Sample Size and Representativeness
When it comes to how big a survey sample should be, a couple of factors come into play. In my last post, I talked about the importance of power in statistical significance tests. In sum: a bigger sample is usually better—there’s more of an opportunity to discern relationships.
However, if we have a big sample but only a few respondents represent our target population, then we can’t derive much meaning from our results. Let’s revisit one of our examples from the previous post. We conducted a survey about food preferences with 100 bears and 100 kids:
How confident are we that these results represent the larger populations of American bears and kids? Can we generalize about the entire bear and kid populations in the US based on these results? What about the bears who prefer salmon over anything else, and the kids who prefer banana slices?
When we ask about the “generalizability” and “representativeness” (yep, those are real statistical terms) of our results, we’re actually asking this: Are we confident that we could consistently produce the same findings from surveying different groups of bears and kids? There are a couple of ways to try to increase that likelihood of this from the get-go, including:
- Calculating the margin of error, which tells us how many respondents we should aim for in a sample. The more respondents, the more likely they are to represent—that is, lead to accurate findings about—our target population. This is the +% you often see on survey or poll results, and +5% is the standard often used. Just know that a smaller margin of error requires a larger sample size.
- Statistical sampling, which is a way of selecting respondents from subsets of the target population that are proportional to their actual population. However, this can be a costly, time-intensive process.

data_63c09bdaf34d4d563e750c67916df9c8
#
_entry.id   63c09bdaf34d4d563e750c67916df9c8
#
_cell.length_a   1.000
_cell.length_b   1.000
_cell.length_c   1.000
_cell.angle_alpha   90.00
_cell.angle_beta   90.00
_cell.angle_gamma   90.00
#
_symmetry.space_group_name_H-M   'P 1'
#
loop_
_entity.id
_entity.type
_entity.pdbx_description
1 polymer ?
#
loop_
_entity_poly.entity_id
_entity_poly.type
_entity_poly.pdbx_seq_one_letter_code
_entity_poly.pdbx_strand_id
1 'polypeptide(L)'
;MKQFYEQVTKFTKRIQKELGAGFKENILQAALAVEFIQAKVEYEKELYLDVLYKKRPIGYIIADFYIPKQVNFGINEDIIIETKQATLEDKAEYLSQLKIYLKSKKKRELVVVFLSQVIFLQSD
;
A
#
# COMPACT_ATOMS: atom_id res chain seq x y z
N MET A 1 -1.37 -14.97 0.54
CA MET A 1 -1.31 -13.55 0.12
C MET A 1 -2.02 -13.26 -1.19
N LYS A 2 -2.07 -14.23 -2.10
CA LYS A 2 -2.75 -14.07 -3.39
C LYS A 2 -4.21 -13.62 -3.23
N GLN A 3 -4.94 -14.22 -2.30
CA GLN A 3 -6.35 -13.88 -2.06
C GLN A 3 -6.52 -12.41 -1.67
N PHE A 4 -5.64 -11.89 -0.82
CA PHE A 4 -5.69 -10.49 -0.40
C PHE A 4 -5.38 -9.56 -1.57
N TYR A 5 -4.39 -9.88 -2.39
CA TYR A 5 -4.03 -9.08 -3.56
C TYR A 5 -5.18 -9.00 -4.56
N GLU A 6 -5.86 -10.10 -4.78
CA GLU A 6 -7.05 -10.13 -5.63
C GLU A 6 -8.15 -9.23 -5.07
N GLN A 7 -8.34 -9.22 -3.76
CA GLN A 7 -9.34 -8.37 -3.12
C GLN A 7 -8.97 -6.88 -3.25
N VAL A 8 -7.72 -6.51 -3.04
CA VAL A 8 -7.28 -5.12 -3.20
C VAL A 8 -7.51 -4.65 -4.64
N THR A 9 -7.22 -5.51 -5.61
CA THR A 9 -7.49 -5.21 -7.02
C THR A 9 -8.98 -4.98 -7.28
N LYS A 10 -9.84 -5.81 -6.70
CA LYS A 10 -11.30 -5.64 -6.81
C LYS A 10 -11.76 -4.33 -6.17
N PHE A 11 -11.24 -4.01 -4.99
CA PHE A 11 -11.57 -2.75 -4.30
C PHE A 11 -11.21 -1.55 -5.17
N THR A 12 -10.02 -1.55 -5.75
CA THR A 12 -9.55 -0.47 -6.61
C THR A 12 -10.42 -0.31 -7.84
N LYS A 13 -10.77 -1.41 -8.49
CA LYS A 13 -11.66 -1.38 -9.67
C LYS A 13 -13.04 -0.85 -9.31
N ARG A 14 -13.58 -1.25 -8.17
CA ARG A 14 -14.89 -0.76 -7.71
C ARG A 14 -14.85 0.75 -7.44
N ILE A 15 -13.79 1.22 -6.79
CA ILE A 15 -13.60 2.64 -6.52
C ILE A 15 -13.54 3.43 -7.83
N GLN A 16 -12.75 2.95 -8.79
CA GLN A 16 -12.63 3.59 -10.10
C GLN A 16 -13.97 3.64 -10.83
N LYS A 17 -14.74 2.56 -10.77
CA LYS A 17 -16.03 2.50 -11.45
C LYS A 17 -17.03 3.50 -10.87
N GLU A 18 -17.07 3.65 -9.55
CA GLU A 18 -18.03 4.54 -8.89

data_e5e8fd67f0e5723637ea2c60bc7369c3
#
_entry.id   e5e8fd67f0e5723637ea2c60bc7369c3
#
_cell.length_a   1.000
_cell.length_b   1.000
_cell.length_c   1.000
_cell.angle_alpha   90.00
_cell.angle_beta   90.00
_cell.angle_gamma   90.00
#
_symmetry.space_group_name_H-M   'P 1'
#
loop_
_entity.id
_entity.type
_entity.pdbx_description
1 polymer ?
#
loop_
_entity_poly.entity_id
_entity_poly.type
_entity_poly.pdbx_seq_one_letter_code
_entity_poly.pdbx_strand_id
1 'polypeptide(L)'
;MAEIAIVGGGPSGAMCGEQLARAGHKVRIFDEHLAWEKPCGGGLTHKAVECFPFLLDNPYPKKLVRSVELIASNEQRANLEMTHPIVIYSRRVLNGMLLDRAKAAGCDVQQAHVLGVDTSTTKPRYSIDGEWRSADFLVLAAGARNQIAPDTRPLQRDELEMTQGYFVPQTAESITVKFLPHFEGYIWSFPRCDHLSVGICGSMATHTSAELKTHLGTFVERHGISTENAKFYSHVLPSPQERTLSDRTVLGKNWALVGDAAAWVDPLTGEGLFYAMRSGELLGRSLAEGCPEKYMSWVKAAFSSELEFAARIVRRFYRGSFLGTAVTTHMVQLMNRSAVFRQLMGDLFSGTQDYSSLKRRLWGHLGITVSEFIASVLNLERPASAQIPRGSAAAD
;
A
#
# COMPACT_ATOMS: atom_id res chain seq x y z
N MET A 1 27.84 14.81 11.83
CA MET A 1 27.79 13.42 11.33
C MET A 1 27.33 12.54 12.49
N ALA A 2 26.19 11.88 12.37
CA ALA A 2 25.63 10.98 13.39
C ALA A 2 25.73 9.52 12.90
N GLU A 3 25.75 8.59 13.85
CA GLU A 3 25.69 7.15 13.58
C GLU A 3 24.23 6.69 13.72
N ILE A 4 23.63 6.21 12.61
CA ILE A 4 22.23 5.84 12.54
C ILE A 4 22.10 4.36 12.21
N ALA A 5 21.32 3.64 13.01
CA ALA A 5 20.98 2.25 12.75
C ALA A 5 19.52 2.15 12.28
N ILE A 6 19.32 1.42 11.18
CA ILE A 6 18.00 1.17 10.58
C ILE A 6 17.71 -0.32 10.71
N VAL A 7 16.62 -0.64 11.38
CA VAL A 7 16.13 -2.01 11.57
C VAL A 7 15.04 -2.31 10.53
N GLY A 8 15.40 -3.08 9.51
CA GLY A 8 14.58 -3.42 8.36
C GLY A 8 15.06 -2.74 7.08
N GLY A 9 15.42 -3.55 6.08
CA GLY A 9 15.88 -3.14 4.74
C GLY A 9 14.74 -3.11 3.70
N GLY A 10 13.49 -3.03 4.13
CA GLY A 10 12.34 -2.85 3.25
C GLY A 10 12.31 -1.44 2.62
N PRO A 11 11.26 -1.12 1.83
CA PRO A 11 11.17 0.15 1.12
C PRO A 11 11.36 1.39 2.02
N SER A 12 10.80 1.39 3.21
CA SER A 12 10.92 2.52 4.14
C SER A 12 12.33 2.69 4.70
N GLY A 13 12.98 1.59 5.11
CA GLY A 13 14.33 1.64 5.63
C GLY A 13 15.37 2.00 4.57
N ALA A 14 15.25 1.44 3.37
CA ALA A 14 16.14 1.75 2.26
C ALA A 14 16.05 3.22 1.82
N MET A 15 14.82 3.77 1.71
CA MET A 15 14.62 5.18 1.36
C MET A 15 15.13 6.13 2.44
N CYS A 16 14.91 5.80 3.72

So what if we’re not able to hit either of these ideal sweet spots?
One alternative is to use descriptive analyses to indicate how similar—or different—our survey respondents are to the population we’re studying. Once we’ve gathered our data, respondents’ demographic characteristics can inform how we frame our results. Going back to our example, perhaps our demographic data on our respondents indicates that most of our bear respondents were from California and our kid respondents from Minnesota. With this information, we can frame our findings accordingly: Black bears from California and kids were from Minnesota prefer different foods. We can also use this technique during data collection to do more targeted follow-up if we notice a particular subset of respondents are not completing the survey. So, even though small sample size limits our ability to make a big, sweeping, generalized statement about the population, we can still derive meaningful, nuanced data from the respondents we do have.
We can’t make people take surveys to fatten up our sample size, and we also can’t hand-pick exactly who takes them. As evaluators, we know there are always several factors that are beyond our control, and sample size is very often one of them.
What we’ve discovered during this blog series is that getting meaningful results from surveys is less about how big the sample is and more about the extent to which it reflects the population we’re interested in evaluating. Controlling for sample size is a luxury; sometimes, it makes more sense to put the limited resources toward analyzing the responses we have. Rather than spending time tracking down more respondents to increase sample size, we can spend that time understanding our population and the data we have. We can then frame our findings in a way that accurately brings that data to life and enriches our audiences’ understanding.